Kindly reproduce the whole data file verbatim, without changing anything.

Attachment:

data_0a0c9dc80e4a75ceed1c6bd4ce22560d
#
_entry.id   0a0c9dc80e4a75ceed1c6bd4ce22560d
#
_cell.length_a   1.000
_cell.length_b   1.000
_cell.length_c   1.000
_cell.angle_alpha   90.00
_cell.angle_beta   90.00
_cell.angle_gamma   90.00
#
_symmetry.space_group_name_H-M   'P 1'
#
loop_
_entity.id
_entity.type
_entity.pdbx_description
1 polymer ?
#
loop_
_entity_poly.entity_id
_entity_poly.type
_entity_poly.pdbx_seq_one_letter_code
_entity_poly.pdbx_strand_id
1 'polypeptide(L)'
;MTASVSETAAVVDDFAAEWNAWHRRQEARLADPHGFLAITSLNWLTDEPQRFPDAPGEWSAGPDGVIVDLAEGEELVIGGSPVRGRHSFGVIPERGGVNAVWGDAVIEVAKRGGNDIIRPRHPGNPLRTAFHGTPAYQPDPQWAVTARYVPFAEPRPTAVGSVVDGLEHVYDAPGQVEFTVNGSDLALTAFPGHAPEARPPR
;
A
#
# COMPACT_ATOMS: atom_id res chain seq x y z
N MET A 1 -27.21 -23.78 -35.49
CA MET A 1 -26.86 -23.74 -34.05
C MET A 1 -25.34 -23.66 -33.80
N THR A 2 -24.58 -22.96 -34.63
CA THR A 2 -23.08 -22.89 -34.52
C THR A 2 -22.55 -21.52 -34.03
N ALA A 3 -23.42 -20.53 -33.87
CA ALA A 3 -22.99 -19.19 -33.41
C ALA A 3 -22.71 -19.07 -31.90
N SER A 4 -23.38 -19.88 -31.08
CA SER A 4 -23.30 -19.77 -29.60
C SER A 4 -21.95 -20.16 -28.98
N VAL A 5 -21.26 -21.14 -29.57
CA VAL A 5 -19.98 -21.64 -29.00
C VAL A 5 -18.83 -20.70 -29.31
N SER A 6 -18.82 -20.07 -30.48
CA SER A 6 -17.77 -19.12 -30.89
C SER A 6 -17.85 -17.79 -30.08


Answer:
data_0a0c9dc80e4a75ceed1c6bd4ce22560d
#
_entry.id   0a0c9dc80e4a75ceed1c6bd4ce22560d
#
_cell.length_a   1.000
_cell.length_b   1.000
_cell.length_c   1.000
_cell.angle_alpha   90.00
_cell.angle_beta   90.00
_cell.angle_gamma   90.00
#
_symmetry.space_group_name_H-M   'P 1'
#
loop_
_entity.id
_entity.type
_entity.pdbx_description
1 polymer ?
#
loop_
_entity_poly.entity_id
_entity_poly.type
_entity_poly.pdbx_seq_one_letter_code
_entity_poly.pdbx_strand_id
1 'polypeptide(L)'
;MTASVSETAAVVDDFAAEWNAWHRRQEARLADPHGFLAITSLNWLTDEPQRFPDAPGEWSAGPDGVIVDLAEGEELVIGGSPVRGRHSFGVIPERGGVNAVWGDAVIEVAKRGGNDIIRPRHPGNPLRTAFHGTPAYQPDPQWAVTARYVPFAEPRPTAVGSVVDGLEHVYDAPGQVEFTVNGSDLALTAFPGHAPEARPPR
;
A
#
# COMPACT_ATOMS: atom_id res chain seq x y z
N MET A 1 -27.21 -23.78 -35.49
CA MET A 1 -26.86 -23.74 -34.05
C MET A 1 -25.34 -23.66 -33.80
N THR A 2 -24.58 -22.96 -34.63
CA THR A 2 -23.08 -22.89 -34.52
C THR A 2 -22.55 -21.52 -34.03
N ALA A 3 -23.42 -20.53 -33.87
CA ALA A 3 -22.99 -19.19 -33.41
C ALA A 3 -22.71 -19.07 -31.90
N SER A 4 -23.38 -19.88 -31.08
CA SER A 4 -23.30 -19.77 -29.60
C SER A 4 -21.95 -20.16 -28.98
N VAL A 5 -21.26 -21.14 -29.57
CA VAL A 5 -19.98 -21.64 -29.00
C VAL A 5 -18.83 -20.70 -29.31
N SER A 6 -18.82 -20.07 -30.48
CA SER A 6 -17.77 -19.12 -30.89
C SER A 6 -17.85 -17.79 -30.08